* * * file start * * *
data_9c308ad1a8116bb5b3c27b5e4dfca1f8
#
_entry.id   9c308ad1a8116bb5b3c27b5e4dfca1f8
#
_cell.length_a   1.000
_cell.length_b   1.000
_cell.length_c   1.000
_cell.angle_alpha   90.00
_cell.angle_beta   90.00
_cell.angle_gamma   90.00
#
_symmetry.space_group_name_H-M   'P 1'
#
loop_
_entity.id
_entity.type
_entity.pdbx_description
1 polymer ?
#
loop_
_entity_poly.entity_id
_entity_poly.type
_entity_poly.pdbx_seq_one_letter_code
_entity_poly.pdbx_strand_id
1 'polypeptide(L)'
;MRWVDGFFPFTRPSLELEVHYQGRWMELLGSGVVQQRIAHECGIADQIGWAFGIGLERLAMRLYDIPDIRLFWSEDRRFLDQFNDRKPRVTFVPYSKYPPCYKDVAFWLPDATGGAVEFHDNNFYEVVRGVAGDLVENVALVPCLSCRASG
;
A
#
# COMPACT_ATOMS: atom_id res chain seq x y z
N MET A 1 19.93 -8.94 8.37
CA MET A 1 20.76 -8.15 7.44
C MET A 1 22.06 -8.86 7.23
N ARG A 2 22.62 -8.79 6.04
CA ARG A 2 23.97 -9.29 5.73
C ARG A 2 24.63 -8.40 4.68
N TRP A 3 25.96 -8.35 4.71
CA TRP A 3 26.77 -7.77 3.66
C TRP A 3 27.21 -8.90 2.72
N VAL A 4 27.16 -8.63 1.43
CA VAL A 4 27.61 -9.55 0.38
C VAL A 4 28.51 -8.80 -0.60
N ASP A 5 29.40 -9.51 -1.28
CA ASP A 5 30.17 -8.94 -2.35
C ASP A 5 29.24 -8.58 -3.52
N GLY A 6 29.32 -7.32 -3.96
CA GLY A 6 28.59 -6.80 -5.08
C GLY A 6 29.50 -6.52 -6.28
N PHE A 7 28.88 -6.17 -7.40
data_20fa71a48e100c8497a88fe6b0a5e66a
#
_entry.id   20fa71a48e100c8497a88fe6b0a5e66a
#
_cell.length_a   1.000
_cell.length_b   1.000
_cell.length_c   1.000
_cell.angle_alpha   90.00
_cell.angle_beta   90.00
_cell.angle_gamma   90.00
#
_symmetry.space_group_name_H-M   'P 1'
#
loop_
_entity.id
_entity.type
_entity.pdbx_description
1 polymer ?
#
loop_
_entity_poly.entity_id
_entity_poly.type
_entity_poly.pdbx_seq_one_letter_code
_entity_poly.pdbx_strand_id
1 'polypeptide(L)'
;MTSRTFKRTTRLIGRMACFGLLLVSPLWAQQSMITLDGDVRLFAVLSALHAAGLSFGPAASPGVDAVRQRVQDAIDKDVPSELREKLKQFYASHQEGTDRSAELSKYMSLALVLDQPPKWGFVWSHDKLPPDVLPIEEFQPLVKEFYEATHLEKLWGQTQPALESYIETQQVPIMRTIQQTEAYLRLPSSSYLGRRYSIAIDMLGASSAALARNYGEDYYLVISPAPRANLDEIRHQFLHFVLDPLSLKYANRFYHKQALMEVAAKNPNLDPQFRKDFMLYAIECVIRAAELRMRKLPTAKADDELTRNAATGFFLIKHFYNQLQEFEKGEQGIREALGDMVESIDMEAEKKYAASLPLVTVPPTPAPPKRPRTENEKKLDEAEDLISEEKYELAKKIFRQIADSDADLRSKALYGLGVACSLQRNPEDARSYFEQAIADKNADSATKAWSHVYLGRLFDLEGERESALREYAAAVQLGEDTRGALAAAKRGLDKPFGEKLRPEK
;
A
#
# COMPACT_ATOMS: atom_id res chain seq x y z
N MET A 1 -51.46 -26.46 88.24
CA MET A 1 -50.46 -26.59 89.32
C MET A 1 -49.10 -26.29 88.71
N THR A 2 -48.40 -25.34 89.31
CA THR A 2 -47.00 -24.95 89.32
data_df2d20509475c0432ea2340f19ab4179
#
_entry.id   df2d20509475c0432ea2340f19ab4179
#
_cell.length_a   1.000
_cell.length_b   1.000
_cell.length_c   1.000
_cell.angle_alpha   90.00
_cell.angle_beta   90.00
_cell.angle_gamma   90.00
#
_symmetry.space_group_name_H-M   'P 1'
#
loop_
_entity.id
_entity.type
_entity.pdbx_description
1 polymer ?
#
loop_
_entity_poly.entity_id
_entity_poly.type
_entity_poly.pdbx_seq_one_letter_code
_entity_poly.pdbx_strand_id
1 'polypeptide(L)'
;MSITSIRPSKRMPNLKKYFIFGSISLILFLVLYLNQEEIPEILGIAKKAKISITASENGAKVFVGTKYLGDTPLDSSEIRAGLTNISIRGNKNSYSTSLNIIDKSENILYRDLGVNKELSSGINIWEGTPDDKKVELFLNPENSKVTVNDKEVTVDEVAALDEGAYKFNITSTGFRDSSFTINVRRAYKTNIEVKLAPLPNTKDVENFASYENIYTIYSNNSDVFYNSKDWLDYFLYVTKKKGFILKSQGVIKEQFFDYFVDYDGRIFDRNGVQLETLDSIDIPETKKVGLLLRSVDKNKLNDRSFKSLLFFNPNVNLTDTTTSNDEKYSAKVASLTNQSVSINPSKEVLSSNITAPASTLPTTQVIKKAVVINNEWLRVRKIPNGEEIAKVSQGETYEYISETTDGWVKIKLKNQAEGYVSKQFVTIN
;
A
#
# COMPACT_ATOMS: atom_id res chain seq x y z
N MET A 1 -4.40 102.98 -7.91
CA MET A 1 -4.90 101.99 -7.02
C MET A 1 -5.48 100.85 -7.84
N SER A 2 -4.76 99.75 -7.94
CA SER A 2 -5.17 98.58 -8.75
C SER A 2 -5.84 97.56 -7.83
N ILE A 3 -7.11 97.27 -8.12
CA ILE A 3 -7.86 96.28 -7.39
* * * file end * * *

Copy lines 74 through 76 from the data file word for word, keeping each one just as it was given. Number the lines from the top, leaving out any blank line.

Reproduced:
1 'polypeptide(L)'
;MTSRTFKRTTRLIGRMACFGLLLVSPLWAQQSMITLDGDVRLFAVLSALHAAGLSFGPAASPGVDAVRQRVQDAIDKDVPSELREKLKQFYASHQEGTDRSAELSKYMSLALVLDQPPKWGFVWSHDKLPPDVLPIEEFQPLVKEFYEATHLEKLWGQTQPALESYIETQQVPIMRTIQQTEAYLRLPSSSYLGRRYSIAIDMLGASSAALARNYGEDYYLVISPAPRANLDEIRHQFLHFVLDPLSLKYANRFYHKQALMEVAAKNPNLDPQFRKDFMLYAIECVIRAAELRMRKLPTAKADDELTRNAATGFFLIKHFYNQLQEFEKGEQGIREALGDMVESIDMEAEKKYAASLPLVTVPPTPAPPKRPRTENEKKLDEAEDLISEEKYELAKKIFRQIADSDADLRSKALYGLGVACSLQRNPEDARSYFEQAIADKNADSATKAWSHVYLGRLFDLEGERESALREYAAAVQLGEDTRGALAAAKRGLDKPFGEKLRPEK
;